Contact: Shanda T. Ivory
NACAC Announces 2021 National Award Winners
Arlington, VA (Sept. 30, 2021) – The National Association for College Admission Counseling (NACAC) each year honors individuals who have demonstrated outstanding contributions to the field of education, to the profession, and to our organization. This year’s winners were recognized at the 2021 National Conference in Seattle, the association’s first hybrid—in-person and virtual—national conference.
The Margaret E. Addis Service to NACAC Award
The Margaret E. Addis Service to NACAC Award honors association leaders for their commitment to ensuring ethical practices while providing unique and outstanding service to the association.
Winner: NACAC Admission Practices Committee
The NACAC Admission Practices Committee, under the leadership of chair, Aaron Salesak, director of outreach and recruitment at Inver Hills Community College (MN), was recognized for its work as “interpreter, coach, and teacher for NACAC members in the aftermath of the Department of Justice civil antitrust complaint and the subsequent vote by the 2020 Assembly to shift NACAC’s ethical stance from enforcement to best practices. Their thoughtful work created the groundwork for a new approach to ethical college admission that will help move NACAC from a system of mandatory requirements toward education and advocacy.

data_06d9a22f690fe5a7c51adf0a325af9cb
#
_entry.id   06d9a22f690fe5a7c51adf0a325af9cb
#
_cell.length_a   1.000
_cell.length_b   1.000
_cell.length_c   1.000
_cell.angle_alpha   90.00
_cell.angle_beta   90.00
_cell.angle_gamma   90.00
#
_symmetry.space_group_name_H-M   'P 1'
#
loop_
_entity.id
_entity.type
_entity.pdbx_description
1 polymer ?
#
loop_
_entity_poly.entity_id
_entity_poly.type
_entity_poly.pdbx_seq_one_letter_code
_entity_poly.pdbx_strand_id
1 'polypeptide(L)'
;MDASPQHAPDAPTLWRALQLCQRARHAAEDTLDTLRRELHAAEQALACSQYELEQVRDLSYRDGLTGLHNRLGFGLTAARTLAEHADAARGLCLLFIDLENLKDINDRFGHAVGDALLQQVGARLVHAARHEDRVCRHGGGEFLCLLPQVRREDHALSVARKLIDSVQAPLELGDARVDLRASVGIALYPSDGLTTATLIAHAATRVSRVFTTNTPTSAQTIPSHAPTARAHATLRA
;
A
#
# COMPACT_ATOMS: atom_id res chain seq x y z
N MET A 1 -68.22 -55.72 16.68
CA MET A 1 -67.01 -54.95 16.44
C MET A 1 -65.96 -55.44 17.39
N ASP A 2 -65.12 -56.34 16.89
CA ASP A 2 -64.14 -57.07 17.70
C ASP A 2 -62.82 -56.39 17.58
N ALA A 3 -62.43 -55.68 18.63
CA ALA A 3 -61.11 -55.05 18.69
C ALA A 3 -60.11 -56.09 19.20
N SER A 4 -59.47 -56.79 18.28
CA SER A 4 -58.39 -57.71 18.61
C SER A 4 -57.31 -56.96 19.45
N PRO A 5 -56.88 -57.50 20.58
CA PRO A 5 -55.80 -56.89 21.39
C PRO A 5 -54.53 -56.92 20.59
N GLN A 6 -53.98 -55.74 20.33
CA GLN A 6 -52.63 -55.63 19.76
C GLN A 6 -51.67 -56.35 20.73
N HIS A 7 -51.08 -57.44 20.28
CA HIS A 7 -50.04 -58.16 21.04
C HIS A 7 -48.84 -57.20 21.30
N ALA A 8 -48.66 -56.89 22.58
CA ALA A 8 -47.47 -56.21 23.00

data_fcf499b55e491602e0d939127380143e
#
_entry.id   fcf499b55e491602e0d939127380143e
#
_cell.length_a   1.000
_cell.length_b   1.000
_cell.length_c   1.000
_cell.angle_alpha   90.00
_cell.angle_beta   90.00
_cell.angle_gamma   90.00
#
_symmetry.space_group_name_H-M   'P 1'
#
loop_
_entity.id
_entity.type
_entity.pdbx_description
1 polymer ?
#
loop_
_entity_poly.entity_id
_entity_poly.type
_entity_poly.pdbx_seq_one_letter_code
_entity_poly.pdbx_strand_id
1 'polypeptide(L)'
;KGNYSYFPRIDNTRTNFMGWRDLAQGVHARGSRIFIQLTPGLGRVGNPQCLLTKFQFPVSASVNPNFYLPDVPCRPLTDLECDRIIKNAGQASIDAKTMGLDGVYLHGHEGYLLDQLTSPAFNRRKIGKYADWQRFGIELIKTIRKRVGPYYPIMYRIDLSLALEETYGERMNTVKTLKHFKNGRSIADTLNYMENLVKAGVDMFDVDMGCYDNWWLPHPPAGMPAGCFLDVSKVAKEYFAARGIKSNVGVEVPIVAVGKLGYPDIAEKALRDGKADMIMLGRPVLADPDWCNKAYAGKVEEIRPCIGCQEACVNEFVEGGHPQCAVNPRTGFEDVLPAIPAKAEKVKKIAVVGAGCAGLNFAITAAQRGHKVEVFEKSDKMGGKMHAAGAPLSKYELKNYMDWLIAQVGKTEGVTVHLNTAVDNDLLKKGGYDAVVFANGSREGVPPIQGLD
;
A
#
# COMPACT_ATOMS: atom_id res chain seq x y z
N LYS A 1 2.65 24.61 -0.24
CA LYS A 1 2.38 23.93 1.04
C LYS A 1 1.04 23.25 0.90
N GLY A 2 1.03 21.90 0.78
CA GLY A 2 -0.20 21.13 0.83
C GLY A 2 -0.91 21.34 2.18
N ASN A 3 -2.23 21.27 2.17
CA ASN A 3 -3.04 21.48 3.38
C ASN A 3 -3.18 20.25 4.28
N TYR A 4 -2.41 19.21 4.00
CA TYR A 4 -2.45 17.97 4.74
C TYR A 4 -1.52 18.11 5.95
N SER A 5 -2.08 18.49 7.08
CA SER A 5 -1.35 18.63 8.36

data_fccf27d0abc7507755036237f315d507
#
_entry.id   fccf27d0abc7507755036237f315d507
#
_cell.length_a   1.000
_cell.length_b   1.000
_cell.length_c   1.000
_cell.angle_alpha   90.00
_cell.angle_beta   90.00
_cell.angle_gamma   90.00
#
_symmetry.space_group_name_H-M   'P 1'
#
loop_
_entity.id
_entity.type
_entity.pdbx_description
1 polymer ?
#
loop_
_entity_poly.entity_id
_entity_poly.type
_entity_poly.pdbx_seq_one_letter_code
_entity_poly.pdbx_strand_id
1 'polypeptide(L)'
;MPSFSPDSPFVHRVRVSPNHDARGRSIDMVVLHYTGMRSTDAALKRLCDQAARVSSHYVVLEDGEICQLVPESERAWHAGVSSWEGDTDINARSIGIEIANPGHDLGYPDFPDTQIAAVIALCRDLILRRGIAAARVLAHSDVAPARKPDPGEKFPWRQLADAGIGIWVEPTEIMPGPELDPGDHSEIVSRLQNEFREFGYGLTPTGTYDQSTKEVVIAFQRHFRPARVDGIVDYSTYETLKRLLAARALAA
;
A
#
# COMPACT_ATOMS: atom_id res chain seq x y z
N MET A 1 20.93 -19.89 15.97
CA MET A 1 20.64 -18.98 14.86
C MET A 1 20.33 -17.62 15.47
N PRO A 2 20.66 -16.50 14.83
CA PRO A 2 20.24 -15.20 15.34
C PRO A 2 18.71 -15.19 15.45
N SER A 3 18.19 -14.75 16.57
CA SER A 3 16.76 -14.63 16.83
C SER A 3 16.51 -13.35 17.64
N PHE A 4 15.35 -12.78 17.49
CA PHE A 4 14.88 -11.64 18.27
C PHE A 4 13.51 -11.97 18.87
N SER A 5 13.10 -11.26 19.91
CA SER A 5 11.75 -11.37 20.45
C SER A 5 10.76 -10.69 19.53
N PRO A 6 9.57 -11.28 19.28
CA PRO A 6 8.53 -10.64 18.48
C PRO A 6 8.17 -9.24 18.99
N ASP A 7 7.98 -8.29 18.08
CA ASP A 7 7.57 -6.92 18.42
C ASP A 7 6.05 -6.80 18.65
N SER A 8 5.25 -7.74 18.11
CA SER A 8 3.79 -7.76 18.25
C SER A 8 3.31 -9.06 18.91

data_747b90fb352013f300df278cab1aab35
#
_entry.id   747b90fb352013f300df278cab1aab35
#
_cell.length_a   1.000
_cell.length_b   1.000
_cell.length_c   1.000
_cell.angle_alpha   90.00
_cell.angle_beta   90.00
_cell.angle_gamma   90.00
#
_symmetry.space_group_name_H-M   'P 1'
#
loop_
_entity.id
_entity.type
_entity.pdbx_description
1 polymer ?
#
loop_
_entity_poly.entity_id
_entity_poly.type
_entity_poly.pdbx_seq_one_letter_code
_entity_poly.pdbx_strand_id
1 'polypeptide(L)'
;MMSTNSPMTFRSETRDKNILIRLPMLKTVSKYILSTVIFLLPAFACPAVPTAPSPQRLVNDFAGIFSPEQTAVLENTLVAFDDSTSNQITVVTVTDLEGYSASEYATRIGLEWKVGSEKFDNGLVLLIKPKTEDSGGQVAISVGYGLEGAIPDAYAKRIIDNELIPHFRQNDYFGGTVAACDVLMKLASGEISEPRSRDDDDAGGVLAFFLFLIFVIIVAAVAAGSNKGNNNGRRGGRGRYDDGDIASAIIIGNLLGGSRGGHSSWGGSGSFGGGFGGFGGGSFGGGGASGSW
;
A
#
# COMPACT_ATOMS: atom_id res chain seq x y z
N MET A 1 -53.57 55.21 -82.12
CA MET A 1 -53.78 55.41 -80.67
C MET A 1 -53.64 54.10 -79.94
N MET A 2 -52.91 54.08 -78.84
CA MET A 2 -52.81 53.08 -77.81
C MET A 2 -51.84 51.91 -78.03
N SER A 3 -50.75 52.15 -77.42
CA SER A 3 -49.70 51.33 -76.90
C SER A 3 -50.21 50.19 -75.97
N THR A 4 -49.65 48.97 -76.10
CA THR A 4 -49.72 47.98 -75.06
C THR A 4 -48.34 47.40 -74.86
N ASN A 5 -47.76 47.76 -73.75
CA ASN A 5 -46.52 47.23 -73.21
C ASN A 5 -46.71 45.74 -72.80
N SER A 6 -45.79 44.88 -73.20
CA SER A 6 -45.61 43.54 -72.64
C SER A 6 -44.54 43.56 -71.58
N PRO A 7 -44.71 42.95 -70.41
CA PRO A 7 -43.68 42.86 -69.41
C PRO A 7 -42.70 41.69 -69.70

Joyce E. Smith Excellence in Education Award
The Joyce E. Smith award honors an individual or individuals who have improved the field of education and/or the way students are served.
Winner: Nepal Justice League
The Nepal Justice League was honored for its support of 60 Nepalese students who lost their full-ride scholarships four years ago to a US university. The league, led by Joan Liu, a counselor from the United World College of Southeast Asia who mobilized the counselors and admission professionals in the international community, was made up of eight women who rallied to work with universities across the world and the students whose scholarships were suddenly withdrawn—at a time so late in the cycle that these students had already turned down acceptances at other institutions in the US and Nepal.